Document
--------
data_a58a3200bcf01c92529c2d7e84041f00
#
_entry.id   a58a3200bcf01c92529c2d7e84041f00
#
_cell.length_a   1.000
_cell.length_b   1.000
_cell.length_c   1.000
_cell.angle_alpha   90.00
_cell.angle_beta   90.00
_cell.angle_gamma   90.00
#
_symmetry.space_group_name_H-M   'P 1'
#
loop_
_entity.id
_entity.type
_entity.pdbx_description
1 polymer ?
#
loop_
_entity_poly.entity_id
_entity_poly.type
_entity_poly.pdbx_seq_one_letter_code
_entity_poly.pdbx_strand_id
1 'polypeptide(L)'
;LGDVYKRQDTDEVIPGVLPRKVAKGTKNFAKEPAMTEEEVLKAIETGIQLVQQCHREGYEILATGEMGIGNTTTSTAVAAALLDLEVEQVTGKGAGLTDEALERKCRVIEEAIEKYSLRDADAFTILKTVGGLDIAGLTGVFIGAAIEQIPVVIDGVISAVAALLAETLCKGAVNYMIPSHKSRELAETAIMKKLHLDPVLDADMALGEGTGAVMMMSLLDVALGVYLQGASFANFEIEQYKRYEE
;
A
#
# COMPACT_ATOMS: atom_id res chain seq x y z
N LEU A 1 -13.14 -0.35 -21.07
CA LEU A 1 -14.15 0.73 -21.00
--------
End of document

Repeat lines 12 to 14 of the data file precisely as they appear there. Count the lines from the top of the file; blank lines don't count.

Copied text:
_symmetry.space_group_name_H-M   'P 1'
#
loop_